It was the engine I used for my very first all-text DOS game. In fact, that was the very first DOS game I ever created.
It is VERY simple and limited, but there are a number of tricks you can use to allow it to do so much more: elevators, conversations with monsters, flying in a three-dimensional area, items placed that you cannot just take without searching first even if you know they are there, six+ lines for room descriptions, etc.
It’s a great little engine for quick but fun games, and if it can in fact handle 500 rooms they can be quite extensive too.
If I ever played a TextWorld game for MS-DOS, I wasn’t aware it was made by that system. I recall a lot of one-off text adventures floating around in the late 80s and early 90s, almost all shareware distributed in the BBS scene.
When I searched for TextWorld I found this unrelated project from Microsoft Research:
No, that is not it. It has the same name but is absolutely not the same one.
This TextWorld was programmed by someone called “White Divine” around 2003. Apparently it is an enhancement of something called CIA (“Create Interactive Adventures”). It was a truly limited system only capable of something like 35 rooms at most; TextWorld can handle 500.
To be honest, from what I see so far with MS TextWorld the instructions are not overly helpful and the engine is not especially impressive. AGT has its quirks to be sure but it seems capable of more, just like TADS.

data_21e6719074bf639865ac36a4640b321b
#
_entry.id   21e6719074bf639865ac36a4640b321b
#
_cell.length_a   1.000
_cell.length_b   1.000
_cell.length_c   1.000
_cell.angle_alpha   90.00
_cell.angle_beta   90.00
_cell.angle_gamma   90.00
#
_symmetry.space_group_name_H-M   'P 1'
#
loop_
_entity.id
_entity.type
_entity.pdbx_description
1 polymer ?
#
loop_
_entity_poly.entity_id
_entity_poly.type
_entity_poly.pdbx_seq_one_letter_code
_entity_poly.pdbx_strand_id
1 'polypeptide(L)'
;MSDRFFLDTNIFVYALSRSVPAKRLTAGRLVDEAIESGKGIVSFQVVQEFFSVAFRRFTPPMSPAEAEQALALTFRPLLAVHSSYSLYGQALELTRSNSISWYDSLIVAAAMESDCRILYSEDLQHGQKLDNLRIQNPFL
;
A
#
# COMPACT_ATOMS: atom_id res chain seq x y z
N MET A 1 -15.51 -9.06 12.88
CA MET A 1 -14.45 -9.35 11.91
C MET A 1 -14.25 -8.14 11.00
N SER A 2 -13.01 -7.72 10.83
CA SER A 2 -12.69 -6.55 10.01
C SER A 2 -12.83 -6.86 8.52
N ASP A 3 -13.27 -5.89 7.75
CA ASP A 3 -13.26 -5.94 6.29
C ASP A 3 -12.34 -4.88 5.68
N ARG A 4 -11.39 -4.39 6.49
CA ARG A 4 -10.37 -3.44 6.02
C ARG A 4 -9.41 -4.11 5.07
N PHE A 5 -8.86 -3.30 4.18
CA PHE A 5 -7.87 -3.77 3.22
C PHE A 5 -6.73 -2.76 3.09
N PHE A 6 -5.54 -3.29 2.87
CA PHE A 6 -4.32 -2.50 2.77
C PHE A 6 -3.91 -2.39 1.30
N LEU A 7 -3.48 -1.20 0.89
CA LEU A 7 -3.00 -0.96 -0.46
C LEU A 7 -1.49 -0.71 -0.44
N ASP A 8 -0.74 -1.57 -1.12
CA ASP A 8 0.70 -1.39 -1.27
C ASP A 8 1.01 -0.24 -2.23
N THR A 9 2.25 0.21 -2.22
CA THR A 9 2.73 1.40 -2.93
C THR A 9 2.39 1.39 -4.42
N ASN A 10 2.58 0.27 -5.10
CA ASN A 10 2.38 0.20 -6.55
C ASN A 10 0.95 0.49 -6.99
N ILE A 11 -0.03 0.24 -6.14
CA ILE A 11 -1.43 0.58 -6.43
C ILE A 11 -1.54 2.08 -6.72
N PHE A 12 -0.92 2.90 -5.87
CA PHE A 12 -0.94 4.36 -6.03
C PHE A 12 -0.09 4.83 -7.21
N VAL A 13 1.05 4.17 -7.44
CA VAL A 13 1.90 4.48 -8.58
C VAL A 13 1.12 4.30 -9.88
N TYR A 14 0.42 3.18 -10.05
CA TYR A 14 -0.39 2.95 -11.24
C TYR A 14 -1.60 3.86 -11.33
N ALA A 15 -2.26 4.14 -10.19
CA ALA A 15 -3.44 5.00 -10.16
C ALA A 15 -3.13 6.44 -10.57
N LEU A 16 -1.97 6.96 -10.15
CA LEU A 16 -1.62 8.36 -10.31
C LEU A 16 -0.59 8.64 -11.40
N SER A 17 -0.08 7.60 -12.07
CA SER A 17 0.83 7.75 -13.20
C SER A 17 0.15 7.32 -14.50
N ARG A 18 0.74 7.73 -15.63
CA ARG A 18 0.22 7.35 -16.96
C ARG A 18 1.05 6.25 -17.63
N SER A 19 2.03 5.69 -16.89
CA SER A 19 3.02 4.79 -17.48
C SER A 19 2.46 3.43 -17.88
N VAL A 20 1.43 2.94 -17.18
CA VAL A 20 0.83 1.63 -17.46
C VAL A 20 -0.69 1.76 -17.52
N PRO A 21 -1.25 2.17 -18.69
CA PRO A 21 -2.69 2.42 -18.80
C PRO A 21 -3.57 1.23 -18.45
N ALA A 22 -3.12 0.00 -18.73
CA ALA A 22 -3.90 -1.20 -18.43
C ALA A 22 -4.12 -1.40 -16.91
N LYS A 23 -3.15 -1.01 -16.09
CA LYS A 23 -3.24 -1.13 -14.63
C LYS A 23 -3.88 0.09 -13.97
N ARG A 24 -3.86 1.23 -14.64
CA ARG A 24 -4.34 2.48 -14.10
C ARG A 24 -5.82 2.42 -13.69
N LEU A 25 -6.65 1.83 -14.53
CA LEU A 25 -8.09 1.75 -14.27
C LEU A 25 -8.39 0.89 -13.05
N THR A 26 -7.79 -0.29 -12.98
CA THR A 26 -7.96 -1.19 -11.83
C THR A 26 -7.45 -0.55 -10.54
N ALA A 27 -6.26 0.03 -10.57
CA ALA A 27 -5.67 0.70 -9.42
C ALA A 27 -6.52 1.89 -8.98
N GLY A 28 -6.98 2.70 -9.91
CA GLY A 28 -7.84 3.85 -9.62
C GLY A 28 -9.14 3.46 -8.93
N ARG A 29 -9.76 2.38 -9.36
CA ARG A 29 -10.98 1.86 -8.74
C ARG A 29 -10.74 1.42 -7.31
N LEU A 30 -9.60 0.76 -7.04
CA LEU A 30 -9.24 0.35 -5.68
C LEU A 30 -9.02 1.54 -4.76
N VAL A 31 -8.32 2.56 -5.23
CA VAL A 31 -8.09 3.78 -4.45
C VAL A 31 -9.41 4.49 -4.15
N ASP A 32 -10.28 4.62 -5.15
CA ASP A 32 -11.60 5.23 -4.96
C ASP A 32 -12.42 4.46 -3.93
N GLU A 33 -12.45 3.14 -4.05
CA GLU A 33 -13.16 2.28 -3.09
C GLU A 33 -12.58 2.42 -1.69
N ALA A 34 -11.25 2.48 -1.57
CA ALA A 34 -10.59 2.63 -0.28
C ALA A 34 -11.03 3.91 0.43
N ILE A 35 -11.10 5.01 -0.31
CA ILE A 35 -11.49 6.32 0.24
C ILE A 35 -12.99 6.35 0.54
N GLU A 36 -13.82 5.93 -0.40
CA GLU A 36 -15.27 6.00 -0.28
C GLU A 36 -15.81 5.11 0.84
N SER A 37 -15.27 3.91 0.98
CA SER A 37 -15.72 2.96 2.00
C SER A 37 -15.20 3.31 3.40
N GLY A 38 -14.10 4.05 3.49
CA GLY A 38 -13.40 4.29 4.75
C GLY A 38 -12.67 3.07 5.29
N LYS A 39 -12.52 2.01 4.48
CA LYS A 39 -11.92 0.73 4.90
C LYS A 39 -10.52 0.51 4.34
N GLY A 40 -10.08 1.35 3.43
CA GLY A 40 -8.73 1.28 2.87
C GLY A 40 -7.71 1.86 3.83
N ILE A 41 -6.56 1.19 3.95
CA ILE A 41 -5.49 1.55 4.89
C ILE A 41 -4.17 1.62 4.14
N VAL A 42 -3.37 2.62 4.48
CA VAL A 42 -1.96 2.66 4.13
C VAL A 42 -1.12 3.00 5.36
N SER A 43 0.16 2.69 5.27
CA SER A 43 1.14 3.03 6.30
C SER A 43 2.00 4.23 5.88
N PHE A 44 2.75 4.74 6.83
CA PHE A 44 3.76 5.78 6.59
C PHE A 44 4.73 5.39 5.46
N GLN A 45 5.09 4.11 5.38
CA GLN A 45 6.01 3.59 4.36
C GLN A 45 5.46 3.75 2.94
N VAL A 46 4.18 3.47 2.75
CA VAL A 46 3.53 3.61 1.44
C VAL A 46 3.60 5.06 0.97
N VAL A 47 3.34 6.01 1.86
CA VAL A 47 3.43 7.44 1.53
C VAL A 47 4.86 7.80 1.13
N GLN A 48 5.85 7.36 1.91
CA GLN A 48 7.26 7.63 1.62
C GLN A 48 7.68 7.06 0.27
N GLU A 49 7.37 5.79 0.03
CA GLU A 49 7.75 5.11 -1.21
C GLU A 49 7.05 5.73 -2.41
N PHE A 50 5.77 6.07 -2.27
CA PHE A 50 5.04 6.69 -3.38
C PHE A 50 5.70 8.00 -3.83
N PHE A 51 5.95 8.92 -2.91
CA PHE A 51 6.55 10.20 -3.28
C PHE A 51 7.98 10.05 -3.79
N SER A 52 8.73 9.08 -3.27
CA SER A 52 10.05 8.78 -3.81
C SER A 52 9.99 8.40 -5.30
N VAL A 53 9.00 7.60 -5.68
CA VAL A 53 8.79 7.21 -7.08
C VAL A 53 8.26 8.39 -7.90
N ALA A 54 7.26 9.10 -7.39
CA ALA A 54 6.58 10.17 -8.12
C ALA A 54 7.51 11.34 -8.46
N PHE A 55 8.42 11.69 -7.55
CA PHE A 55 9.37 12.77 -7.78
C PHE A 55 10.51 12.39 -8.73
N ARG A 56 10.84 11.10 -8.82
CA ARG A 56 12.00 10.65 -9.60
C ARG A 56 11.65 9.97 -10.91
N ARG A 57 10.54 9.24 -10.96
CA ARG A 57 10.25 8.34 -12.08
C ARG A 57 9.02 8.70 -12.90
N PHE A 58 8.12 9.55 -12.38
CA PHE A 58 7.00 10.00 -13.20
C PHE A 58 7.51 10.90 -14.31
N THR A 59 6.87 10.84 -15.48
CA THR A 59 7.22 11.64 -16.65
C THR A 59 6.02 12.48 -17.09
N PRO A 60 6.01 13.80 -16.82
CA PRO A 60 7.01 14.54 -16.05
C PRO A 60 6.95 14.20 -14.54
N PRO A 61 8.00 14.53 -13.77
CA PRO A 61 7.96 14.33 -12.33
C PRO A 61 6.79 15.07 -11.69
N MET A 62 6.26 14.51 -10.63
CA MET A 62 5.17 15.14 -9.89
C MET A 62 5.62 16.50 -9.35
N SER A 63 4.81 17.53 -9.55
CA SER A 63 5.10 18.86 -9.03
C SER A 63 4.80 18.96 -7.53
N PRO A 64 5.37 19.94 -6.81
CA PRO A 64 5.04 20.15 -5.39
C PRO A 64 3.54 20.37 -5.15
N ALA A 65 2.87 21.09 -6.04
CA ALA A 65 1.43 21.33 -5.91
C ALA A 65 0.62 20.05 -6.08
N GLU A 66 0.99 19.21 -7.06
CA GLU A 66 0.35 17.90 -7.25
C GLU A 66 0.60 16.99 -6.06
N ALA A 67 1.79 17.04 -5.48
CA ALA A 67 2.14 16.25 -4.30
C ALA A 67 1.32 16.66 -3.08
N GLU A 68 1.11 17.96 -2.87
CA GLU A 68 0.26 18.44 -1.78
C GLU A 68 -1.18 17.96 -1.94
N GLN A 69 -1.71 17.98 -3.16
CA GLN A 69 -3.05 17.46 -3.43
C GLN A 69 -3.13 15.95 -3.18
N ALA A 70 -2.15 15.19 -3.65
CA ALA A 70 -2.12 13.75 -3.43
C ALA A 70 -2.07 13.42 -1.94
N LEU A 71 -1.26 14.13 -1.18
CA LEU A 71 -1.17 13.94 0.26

It could be. There is no charge downloading and using it, but if someone wants to sell games using it, that I do not know.
Believe it or not it is capable of creating better games than you might think in spite of its limitations- I figured out how you MUST search something to find something else, transmuting rooms, two-way logical room sequences, specific items, flying in an airplane or using a submarine in a 3D-environment, question/answer, and other tricks. AGT is much better, though. Textworld is great for creating simple but fun games due to its ease of use.
Yes, it’s nice to have a link to the file(s), so thanks for that.
Re. the other point… 64-Bit Windows doesn’t include MS-DOS. The Command Prompt may look like a DOS prompt, but it isn’t. DOSBox is an essential tool for anyone into retro text adventuring. I use it daily.
I’d be interested in any details of other games written using either CIA or Text-World, to add to our collection tagged with that system over at CASA. At the moment we only have the three demonstration adventures… http://solutionarchive.com/list/system%2C179/
The screen layout is fairly distinctive so should aid in identifying any games.